Addressing Syria’s fuel shortages is the aim of new measures adopted by Damascus on Sunday. President Bashar al-Assad’s government has blamed the shortages on strict Western sanctions on the war-torn country.

The government is seeking to “regulate the distribution at [stations” and to ensure even deliveries across to country while “preventing waste and smuggling,” the official SANA news agency reported.

The regime has faced a barrage of international sanctions since the conflict began in 2011, including measures impacting the import of petroleum-related products.

Among the new measures agreed Sunday, the government said it would halve the amount of fuel allocated to public institutions to run their vehicles, set up mobile distribution points and re-open closed stations, SANA said.

The Ministry of Petrol and Mineral Resources in April temporarily cut the daily cap on subsidized gasoline by half, from 40 to 20 liters per vehicle.

On Sunday it blamed the crisis on “economic sanctions” that are targeting the energy sector and “preventing the arrival of oil tankers in Syria,” in comments on the ministry’s Facebook page.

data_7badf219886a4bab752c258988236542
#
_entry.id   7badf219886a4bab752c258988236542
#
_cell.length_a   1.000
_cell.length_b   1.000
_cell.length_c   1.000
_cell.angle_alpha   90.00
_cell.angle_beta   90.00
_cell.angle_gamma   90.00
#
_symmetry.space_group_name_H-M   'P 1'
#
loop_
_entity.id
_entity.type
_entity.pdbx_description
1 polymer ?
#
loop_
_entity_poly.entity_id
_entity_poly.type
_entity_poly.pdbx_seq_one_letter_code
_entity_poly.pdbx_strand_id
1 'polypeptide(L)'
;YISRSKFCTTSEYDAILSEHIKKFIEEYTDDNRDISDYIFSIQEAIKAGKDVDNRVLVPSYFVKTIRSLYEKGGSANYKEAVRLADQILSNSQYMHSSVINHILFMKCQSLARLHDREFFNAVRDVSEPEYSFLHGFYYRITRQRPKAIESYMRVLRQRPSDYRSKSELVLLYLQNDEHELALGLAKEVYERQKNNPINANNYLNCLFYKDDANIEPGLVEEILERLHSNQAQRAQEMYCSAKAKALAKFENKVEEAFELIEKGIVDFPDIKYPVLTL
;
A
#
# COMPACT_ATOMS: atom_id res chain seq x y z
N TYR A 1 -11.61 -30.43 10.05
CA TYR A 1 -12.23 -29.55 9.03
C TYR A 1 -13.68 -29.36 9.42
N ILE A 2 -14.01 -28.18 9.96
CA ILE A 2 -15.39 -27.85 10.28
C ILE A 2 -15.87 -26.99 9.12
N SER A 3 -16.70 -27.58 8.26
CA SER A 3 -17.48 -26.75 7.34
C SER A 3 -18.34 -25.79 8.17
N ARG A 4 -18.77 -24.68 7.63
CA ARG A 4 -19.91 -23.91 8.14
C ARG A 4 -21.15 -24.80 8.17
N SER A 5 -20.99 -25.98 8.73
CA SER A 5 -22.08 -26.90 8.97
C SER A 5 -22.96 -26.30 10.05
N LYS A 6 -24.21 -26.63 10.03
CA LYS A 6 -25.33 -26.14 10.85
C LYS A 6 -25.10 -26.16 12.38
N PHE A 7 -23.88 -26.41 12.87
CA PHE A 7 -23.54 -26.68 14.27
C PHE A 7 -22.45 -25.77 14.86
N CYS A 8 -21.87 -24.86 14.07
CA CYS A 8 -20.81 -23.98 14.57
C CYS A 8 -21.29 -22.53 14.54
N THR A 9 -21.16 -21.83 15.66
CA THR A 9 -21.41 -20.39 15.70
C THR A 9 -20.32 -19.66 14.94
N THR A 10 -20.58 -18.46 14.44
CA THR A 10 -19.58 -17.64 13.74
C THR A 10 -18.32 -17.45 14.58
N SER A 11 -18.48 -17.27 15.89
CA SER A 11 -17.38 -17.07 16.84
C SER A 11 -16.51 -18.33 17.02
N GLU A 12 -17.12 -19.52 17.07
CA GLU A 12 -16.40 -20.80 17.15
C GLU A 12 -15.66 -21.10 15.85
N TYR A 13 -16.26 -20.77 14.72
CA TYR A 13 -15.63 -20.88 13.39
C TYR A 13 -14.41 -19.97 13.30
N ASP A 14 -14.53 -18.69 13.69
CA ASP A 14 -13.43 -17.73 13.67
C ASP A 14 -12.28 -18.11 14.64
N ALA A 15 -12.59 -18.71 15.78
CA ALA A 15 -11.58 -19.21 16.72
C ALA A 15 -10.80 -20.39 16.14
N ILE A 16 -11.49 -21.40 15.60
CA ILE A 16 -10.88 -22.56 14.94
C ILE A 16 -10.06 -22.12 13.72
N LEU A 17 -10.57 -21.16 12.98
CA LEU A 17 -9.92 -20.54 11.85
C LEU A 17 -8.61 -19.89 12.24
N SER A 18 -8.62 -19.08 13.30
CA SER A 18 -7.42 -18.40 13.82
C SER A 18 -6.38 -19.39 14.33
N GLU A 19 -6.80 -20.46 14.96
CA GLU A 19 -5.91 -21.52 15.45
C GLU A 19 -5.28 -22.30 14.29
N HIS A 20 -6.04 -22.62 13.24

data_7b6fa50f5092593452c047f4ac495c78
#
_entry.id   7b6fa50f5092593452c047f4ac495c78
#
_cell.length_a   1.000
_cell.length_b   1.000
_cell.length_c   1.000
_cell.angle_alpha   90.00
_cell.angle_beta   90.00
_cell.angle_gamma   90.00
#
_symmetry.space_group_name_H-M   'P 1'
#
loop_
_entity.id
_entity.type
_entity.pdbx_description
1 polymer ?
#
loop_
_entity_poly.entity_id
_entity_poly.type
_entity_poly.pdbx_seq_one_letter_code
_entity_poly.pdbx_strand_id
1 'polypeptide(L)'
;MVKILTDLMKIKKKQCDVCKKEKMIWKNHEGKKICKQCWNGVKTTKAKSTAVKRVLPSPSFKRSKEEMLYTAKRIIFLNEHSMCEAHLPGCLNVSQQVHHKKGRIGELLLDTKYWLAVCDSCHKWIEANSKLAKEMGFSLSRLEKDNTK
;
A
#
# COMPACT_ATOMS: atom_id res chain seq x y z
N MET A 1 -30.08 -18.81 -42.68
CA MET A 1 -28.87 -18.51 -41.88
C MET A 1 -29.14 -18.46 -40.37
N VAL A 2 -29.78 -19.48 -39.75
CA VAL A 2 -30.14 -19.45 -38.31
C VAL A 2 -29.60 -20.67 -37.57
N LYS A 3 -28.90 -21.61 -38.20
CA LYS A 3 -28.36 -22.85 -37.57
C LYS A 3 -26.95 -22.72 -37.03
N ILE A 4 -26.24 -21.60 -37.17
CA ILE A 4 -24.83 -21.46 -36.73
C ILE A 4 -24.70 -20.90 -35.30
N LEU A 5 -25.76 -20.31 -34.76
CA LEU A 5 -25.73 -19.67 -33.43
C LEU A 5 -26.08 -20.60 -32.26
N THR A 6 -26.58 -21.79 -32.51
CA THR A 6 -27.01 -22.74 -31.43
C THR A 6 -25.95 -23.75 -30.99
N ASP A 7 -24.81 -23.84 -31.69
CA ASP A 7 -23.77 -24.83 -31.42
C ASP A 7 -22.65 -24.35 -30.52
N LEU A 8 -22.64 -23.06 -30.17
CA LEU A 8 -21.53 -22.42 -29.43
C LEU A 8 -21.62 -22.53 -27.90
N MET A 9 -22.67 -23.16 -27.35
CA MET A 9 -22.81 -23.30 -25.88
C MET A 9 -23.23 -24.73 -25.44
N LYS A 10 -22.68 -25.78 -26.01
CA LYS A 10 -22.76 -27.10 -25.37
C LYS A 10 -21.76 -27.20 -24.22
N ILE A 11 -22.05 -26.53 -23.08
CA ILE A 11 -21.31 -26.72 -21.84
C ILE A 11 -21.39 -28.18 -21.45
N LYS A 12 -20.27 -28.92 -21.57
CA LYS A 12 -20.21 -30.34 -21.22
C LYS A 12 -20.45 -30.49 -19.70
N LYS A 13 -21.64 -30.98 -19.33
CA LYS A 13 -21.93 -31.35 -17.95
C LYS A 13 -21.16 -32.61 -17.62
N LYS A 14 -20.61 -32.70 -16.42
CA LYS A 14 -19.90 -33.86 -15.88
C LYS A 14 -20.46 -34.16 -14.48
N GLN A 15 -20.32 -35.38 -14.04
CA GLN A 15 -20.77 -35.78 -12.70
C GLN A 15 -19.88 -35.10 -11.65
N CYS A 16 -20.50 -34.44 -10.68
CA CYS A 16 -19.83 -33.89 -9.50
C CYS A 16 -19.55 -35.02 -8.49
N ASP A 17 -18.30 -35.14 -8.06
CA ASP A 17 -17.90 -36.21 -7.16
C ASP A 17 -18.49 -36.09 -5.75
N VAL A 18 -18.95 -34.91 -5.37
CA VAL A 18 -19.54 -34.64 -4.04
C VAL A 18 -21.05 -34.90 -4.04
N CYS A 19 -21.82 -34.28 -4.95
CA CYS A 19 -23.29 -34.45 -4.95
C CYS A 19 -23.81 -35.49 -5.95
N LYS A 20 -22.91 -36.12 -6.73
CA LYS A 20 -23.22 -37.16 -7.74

But it promised an easing of the crisis in the coming days.

Prime Minister Emad Khamis, quoted in the local press, said Iranian tankers supplying Syria had been halted due to American sanctions on Tehran.

Oil tankers bound for Syria have been barred from using Egypt’s Suez Canal for six months, he added.

In recent months fuel and oil shortages have rocked government-held areas of Syria, a country that before the war enjoyed relative energy autonomy.

Authorities estimate that since 2011 Syria’s oil and gas sector has suffered some $74 billion in losses.

The country’s main oil fields are still outside the government’s control.

– with reporting by AFP